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Left behind

Dene Moore
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Dene Moore: “I wish I could tell you more about the Afghans I got to know covering the war. But until they are on Canadian soil, their lives and the lives of their entire families are very much in danger.”

When the last American soldier boarded the last U.S. military flight out of Afghanistan on August 31, thousands of Afghans who worked with western coalition forces were left behind.

Among them, there were at least 1,250 Canadian citizens, permanent residents, and family members, according to the federal minister of foreign affairs. The last Canadian military flight had taken off from the overwhelmed Kabul airport five days earlier.

That tally doesn’t include the Afghans who are not citizens or permanent residents of Canada but who worked alongside Canadian military, aid, and media organizations during the 20-year war.

The withdrawal from Afghanistan was inevitable, and was always going to mean some measure of crisis. But the level of the humanitarian disaster that Canada left behind was avoidable.

I’ve been following along helplessly while a small group of former colleagues have worked around the clock to get a handful of our fixers and translators out of the country.

At one point, they were advised by Canadian Immigration and Refugee officials to go to the airport wearing red and shout “Canada.” Then they were told to go home again, having shown their hand to the watchful eyes of Taliban enforcers at every gate.

I wish I could tell you more about the courageous, honourable, life-loving Afghans I had the pleasure to get to know while covering the war. But until they are on Canadian soil, their lives and the lives of their entire families are very much still in danger.

To be clear, the disaster hasn’t happened yet…but it will. The fact that we are still getting calls for help means the true cost of this blunder has yet to be felt.

Eventually there needs to be accountability – but first, there needs to be more.

There are still avenues for Canada to find, force or negotiate evacuations for Afghans to safe third countries.

Gender Equality Minister Maryam Monsef was ridiculed and worse for making a direct appeal to the Taliban, calling them “our brothers.” The outrage would be more appropriately pointed toward the failure that forced an Afghan-Canadian refugee woman to make a direct appeal to the Taliban – a group that would not even view her as a full-fledged person in her homeland – in a last-ditch effort to save the lives of allies.

More than 40,000 Canadian Armed Forces members served between 2001 and 2014, when Canada ended its combat mission. 158 were killed there. More than 2,000 Canadian soldiers were injured. Seven Canadian civilians were also killed, including journalist Michelle Lang.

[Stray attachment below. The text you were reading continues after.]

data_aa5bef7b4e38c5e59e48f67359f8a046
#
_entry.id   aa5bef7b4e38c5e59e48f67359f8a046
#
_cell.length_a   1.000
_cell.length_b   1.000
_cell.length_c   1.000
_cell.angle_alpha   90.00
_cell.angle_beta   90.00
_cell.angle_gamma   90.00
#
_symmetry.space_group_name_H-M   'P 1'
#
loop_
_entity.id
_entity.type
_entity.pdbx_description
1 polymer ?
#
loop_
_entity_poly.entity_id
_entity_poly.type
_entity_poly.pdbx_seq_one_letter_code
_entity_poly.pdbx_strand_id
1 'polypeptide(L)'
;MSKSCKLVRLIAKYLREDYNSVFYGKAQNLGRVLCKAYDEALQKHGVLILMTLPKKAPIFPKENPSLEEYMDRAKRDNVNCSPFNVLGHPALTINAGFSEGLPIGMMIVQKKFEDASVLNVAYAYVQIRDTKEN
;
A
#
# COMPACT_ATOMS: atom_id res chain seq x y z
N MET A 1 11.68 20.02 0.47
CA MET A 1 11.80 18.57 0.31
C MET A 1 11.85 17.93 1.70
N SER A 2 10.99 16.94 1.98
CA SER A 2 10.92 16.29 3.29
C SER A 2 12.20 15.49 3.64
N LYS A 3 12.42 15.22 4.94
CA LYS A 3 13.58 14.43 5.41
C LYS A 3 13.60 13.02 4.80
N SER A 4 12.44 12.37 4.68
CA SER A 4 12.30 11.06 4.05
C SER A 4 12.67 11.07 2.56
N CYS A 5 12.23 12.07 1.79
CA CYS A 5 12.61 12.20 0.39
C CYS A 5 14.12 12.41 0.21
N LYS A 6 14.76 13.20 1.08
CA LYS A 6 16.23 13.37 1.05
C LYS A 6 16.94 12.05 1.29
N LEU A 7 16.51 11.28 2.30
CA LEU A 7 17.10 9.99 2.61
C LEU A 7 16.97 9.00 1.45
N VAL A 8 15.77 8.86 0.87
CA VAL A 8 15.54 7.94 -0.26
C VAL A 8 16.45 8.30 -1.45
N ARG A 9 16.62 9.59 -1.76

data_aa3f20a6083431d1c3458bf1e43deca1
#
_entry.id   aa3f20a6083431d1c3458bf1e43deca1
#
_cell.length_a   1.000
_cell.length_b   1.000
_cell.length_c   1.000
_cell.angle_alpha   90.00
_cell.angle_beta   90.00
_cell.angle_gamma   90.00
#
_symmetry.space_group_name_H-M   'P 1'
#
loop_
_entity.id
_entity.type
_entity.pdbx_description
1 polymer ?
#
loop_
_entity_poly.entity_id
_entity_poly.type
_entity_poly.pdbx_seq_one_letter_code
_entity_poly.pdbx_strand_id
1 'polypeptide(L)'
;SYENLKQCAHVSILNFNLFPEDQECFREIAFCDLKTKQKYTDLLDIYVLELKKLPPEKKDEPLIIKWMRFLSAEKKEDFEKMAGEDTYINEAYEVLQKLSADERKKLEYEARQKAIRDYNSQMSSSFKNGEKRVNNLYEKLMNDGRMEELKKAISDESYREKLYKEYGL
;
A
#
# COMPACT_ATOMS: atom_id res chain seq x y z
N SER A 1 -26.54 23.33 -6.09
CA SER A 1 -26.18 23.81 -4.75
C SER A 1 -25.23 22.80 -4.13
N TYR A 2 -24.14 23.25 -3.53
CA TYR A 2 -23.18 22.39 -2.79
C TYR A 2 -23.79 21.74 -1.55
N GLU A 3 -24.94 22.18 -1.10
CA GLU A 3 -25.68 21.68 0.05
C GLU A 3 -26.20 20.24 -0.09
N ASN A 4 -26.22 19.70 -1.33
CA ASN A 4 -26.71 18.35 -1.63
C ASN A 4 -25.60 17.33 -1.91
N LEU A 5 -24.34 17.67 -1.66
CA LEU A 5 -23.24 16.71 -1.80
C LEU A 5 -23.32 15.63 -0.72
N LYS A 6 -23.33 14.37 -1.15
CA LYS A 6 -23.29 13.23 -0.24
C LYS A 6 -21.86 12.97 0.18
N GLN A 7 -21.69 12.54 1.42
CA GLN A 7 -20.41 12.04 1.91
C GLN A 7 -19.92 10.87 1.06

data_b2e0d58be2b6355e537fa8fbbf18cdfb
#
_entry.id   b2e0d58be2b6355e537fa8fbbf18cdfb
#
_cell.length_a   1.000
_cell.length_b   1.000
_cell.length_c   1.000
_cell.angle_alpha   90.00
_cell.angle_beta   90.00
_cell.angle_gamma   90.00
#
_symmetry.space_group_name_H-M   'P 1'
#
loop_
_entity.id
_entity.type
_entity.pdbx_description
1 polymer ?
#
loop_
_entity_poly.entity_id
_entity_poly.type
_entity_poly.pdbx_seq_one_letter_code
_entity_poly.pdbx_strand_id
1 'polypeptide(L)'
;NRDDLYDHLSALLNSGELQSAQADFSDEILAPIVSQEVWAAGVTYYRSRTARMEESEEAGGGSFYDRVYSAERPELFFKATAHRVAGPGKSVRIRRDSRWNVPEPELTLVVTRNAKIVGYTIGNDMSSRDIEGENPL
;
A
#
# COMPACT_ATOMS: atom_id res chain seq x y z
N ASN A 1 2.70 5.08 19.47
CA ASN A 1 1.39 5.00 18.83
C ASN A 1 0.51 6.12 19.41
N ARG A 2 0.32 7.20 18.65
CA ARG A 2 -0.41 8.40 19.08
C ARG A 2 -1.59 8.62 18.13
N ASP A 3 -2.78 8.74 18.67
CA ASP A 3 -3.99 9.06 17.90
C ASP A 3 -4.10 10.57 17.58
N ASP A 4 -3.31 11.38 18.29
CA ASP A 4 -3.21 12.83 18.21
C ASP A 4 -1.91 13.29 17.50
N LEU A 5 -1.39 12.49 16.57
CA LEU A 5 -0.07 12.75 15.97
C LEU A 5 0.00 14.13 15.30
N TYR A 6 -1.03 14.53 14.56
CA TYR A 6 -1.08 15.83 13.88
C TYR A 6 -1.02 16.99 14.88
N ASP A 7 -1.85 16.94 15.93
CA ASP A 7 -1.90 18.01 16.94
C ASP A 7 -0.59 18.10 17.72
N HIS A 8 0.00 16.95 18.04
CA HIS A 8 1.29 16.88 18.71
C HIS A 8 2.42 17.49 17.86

Their deaths were not in vain. Afghanistan in 2021 is a very different place than 2001, thanks in no small part to the work of Canada’s military and aid organizations.

Canada’s official evacuation may be over but there are Canadians still working to get friends and family out of the country.

No doubt there is more going on behind the scenes officially than makes its way into headlines, but the flat-footed response from Canada to the very predictable chaos so far means we can’t assume that is the case.

Our prime minister and foreign affairs minister need to make commitments.

In the meantime, consider donating to the Red Cross or other agencies helping Afghans in Afghanistan or those who have managed to escape, including this Go Fund Me for a former translator who worked for the Globe and Mail: Fundraiser by Gloria Galloway : Help Sharif and his family resettle in Canada (gofundme.com)

Dene Moore is an award-winning journalist and writer. A news editor and reporter for The Canadian Press news agency for 16 years, Moore is now a freelance journalist living in the South Cariboo. Moore’s two decades in daily journalism took her as far afield as Kandahar as a war correspondent and the Innu communities of Labrador. She has worked in newsrooms in Vancouver, Montreal, Regina, Saskatoon, St. John’s and Edmonton. She has been published in the Globe and Mail, Maclean’s magazine, the New York Times and the Toronto Star, among others. She is a Habs fan and believes this is the year.

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